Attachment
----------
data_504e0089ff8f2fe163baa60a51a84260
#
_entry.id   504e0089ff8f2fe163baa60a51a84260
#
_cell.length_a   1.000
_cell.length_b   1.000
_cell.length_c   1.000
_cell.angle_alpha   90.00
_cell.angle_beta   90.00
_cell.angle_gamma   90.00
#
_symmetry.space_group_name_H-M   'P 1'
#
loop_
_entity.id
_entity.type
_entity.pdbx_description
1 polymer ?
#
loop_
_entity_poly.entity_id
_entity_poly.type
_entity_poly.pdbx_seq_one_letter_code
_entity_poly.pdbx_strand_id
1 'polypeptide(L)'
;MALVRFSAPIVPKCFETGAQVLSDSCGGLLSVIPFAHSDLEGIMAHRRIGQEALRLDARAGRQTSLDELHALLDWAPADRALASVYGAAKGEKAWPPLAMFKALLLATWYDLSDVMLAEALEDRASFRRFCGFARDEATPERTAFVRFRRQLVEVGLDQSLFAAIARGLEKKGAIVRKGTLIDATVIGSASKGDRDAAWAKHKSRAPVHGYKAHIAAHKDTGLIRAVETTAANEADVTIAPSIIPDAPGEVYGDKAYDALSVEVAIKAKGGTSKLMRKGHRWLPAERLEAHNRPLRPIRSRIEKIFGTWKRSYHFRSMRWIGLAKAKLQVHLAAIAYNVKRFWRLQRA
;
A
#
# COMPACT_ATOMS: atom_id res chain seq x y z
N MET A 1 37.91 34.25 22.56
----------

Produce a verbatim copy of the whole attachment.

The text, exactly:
data_504e0089ff8f2fe163baa60a51a84260
#
_entry.id   504e0089ff8f2fe163baa60a51a84260
#
_cell.length_a   1.000
_cell.length_b   1.000
_cell.length_c   1.000
_cell.angle_alpha   90.00
_cell.angle_beta   90.00
_cell.angle_gamma   90.00
#
_symmetry.space_group_name_H-M   'P 1'
#
loop_
_entity.id
_entity.type
_entity.pdbx_description
1 polymer ?
#
loop_
_entity_poly.entity_id
_entity_poly.type
_entity_poly.pdbx_seq_one_letter_code
_entity_poly.pdbx_strand_id
1 'polypeptide(L)'
;MALVRFSAPIVPKCFETGAQVLSDSCGGLLSVIPFAHSDLEGIMAHRRIGQEALRLDARAGRQTSLDELHALLDWAPADRALASVYGAAKGEKAWPPLAMFKALLLATWYDLSDVMLAEALEDRASFRRFCGFARDEATPERTAFVRFRRQLVEVGLDQSLFAAIARGLEKKGAIVRKGTLIDATVIGSASKGDRDAAWAKHKSRAPVHGYKAHIAAHKDTGLIRAVETTAANEADVTIAPSIIPDAPGEVYGDKAYDALSVEVAIKAKGGTSKLMRKGHRWLPAERLEAHNRPLRPIRSRIEKIFGTWKRSYHFRSMRWIGLAKAKLQVHLAAIAYNVKRFWRLQRA
;
A
#
# COMPACT_ATOMS: atom_id res chain seq x y z
N MET A 1 37.91 34.25 22.56